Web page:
Subleasing is a popular option for renters who want to share their space or offset their rent costs. In New York, subleasing is allowed under certain conditions, and tenants need to be aware of the rules and regulations that govern the process.

New York State law requires that tenants obtain written consent from their landlord before subletting their apartment. Landlords can unconditionally withhold consent, provided they release the tenant from their lease upon request. If the landlord unreasonably withholds consent, the tenant can still sublet, and the landlord must pay any costs incurred by the tenant.

If a tenant is renting a residence in a dwelling with four or more residential units, they have the right to sublease their premises.

If a tenant is renting a residence in a dwelling with four or more residential units, they have the right to sublease their premises. The tenant must inform the landlord of their intent to sublease by mailing a notice of intent by certified mail, return receipt requested. The request must include the term of the sublease, the name and address of the proposed sublessee, the tenant’s reason for subletting, and a copy of the proposed sublease.

The landlord has ten days to request additional information from the tenant, and within thirty days of the request for consent or additional information, the landlord must send a notice of consent or refusal. If the landlord consents, the tenant can sublet the premises, but the tenant remains liable for the performance of their obligations under the lease.

It is important to note that any sublet or assignment that does not comply with the provisions of this section constitutes a substantial breach of the lease or tenancy. Moreover, any provision of a lease or rental agreement that purports to waive a provision of this section is null and void.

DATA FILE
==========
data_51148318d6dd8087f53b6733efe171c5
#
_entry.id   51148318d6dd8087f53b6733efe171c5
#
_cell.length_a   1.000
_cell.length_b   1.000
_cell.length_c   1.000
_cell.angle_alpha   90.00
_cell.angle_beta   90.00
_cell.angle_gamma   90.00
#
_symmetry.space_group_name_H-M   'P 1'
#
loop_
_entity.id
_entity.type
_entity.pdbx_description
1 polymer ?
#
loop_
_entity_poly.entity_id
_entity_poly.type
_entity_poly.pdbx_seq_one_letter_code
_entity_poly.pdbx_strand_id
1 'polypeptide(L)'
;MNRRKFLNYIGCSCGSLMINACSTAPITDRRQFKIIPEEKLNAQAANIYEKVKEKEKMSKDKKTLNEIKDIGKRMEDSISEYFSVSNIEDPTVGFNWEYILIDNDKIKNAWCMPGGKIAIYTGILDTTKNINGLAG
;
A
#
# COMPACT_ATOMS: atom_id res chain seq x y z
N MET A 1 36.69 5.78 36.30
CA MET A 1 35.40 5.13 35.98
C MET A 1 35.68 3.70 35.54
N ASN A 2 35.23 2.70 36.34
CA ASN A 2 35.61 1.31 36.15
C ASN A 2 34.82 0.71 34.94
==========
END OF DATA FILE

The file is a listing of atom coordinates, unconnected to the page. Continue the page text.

This section applies to all leases entered into or renewed, regardless of whether the lease was signed before or after the effective date of this section. However, it does not apply to public housing, other units for which there are constitutional or statutory criteria covering admission, or a proprietary lease to a tenant entitled by reason of ownership of stock in a corporate owner of premises that operates on a cooperative basis.

Finally, while the Emergency Tenant Protection Act of 1974 and the Rent Stabilization Law of 1969 permit subletting, the exercise of the rights granted by this section is subject to the applicable provisions of such laws.

In short, If you are a tenant in New York looking to sublet your apartment, it is essential to follow the rules and regulations governing subleasing. Failure to comply with these provisions can result in a substantial breach of lease or tenancy. Make sure you understand your rights and obligations under the law before subletting your premises.



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